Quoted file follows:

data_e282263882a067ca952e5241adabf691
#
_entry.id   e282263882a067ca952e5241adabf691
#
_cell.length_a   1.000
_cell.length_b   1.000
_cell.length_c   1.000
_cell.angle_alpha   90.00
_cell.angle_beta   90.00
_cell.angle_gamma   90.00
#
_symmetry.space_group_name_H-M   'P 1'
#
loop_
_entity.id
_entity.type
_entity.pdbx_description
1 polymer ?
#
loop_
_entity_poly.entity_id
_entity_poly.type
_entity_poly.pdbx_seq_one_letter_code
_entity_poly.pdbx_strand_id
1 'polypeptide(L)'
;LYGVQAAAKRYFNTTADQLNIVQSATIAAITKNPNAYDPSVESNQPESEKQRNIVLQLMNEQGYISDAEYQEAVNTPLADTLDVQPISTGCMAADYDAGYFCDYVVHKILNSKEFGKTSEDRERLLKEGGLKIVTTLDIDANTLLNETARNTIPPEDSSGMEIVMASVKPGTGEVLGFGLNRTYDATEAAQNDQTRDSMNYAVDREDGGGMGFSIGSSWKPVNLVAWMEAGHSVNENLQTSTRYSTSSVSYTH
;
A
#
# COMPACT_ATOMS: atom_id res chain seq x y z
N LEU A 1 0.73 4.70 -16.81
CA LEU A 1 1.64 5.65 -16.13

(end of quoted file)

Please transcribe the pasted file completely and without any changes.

data_e282263882a067ca952e5241adabf691
#
_entry.id   e282263882a067ca952e5241adabf691
#
_cell.length_a   1.000
_cell.length_b   1.000
_cell.length_c   1.000
_cell.angle_alpha   90.00
_cell.angle_beta   90.00
_cell.angle_gamma   90.00
#
_symmetry.space_group_name_H-M   'P 1'
#
loop_
_entity.id
_entity.type
_entity.pdbx_description
1 polymer ?
#
loop_
_entity_poly.entity_id
_entity_poly.type
_entity_poly.pdbx_seq_one_letter_code
_entity_poly.pdbx_strand_id
1 'polypeptide(L)'
;LYGVQAAAKRYFNTTADQLNIVQSATIAAITKNPNAYDPSVESNQPESEKQRNIVLQLMNEQGYISDAEYQEAVNTPLADTLDVQPISTGCMAADYDAGYFCDYVVHKILNSKEFGKTSEDRERLLKEGGLKIVTTLDIDANTLLNETARNTIPPEDSSGMEIVMASVKPGTGEVLGFGLNRTYDATEAAQNDQTRDSMNYAVDREDGGGMGFSIGSSWKPVNLVAWMEAGHSVNENLQTSTRYSTSSVSYTH
;
A
#
# COMPACT_ATOMS: atom_id res chain seq x y z
N LEU A 1 0.73 4.70 -16.81
CA LEU A 1 1.64 5.65 -16.13